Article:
Book Review: Hard Time

Hard Time:  A Brit in America’s Toughest Jail By Shaun Attwood Mainstream Publishing 2010 ISBN:  1845966511 $16 Reviewed by Christopher Zoukis Most people are happily ignorant of the difference between the term ‘jail’ and ‘prison.’  And since you don’t learn the difference until after you’ve been arrested, ignorance is indeed bliss.  Jail is where prisoners […]

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New eBook: Directory of Federal Prisons

By Christopher Zoukis Today I’m proud to announce the release of my latest title, the Directory of Federal Prisons:’s Federal Bureau of Prisons Facility Directory by Christopher Zoukis and Dr. Randall Radic (Middle Street Publishing, 2014). This ebook provides the official contact information (e.g., street address, phone number, fax number, and email address) for […]

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Surviving Lockdown

By Christopher Zoukis

Lockdown!  We – the imprisoned – know what it is.  As I write this, we at FCI-Petersburg are locked down. 

Technically speaking, lockdown is an extended period of time over which the cell doors remain closed.  Food rations are reduced, showers are almost non-existent, and one’s resistance to claustrophobia is challenged.  During my time in prison, I have learned (the hard way) that lockdown is either hell on earth or a holiday vacation.  The difference is in how you approach the situation. 

Preparation for the situation can make all the difference in the world.  First, go to the commissary and purchase 20 Ramen Noodle soups, which will cost you $5.  And while you’re at it, don’t forget to buy 5 cans of tuna, saltine crackers (for flavor and substance in the soups), a bag of coffee, and a few bars of soap.  Everyone needs coffee, and you can use the soap for birdbaths in your cell’s sink.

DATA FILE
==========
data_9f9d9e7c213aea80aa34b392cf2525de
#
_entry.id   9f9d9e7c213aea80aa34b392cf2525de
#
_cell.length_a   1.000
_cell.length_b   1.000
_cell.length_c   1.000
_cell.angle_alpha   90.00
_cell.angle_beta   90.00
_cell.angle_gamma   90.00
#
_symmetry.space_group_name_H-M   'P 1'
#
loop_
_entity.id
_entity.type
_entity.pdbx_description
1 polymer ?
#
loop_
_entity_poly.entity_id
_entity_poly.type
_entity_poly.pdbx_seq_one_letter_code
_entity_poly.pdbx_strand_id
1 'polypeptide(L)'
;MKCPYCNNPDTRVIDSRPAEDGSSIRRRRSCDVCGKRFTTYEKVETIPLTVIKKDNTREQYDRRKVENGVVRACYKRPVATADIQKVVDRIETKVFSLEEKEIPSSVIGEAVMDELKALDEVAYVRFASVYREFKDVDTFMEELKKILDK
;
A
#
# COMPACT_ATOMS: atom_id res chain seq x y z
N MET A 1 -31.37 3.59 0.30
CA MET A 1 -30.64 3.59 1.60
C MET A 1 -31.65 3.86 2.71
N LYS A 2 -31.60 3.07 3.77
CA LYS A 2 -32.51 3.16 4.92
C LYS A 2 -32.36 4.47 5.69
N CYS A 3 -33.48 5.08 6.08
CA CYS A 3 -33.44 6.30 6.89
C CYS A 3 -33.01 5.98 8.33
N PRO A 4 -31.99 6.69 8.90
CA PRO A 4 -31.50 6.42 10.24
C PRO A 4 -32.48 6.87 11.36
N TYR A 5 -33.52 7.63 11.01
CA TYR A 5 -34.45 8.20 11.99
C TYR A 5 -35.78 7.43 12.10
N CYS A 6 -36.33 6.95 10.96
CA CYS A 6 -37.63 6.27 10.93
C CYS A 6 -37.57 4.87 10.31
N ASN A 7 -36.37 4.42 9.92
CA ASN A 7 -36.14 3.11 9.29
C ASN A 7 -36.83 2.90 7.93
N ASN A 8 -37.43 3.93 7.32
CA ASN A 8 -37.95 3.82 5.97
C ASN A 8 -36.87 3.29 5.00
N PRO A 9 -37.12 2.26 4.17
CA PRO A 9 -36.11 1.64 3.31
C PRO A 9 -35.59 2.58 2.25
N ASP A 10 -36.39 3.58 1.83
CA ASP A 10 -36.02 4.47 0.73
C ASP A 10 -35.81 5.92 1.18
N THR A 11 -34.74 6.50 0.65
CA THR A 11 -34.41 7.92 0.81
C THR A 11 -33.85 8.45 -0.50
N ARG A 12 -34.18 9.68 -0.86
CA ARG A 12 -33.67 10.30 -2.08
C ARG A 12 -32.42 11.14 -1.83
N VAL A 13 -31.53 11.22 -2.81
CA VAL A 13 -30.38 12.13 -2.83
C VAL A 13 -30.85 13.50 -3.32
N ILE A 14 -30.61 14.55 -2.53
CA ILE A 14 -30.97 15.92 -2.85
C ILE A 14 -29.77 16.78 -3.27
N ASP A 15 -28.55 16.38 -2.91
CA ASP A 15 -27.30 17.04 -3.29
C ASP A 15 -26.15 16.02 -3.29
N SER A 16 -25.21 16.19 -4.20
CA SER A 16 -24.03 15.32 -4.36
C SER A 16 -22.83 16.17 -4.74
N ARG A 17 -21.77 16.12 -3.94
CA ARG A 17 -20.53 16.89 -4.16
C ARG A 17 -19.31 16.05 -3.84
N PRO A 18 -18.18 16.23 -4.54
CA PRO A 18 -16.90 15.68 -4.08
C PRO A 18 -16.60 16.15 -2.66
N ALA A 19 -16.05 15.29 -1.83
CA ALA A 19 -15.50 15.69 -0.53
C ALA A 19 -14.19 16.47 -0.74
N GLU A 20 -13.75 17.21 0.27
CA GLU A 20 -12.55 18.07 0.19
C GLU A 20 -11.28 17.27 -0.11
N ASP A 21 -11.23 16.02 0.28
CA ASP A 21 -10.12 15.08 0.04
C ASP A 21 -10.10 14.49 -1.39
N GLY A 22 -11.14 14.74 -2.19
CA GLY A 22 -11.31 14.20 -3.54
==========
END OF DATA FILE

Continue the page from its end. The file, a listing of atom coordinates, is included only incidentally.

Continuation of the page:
This investment will definitely improve your lot-in-life during lockdown.

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While Alpo was talking himself blue in the face to the feds, Silk was arrested for selling an illegal substance.  Which meant Silk had tried to sell cocaine to an undercover police officer, who arrested him.  The police tossed Silk into Prince George’s County Jail, where he awaited trial.  As Silk cooled his heels in jail, the feds were putting together an air-tight case against him.

When Silk walked into court on December 4, 1992, he expected to plead guilty to one count of selling an illegal substance.  He would receive a fine and a short sentence.  It didn’t happen that way.  Instead, Silk was arrested by the Safe Streets Task Force and charged with the October 23, 1991 murder of Garrett ‘Gary’ Terrell, “in furtherance of a continual criminal enterprise.”

They took Silk back to D.C. and tossed him into jail there. 

On December 5, 1992, the headline of the Washington Timesread ‘Suspected Hitman Arrested in ‘91 Killing.’  The article identified Wayne Perry as the top hitman for the Martinez Organization, a gang that operated in New York, Virginia, Maryland and Washington D.C.  Perry may have been personally responsible for six drug-related murders.  He had been officially charged with the murder of Garrett ‘Gary’ Terrell, who was an infamous drug lord in the D.C. area.

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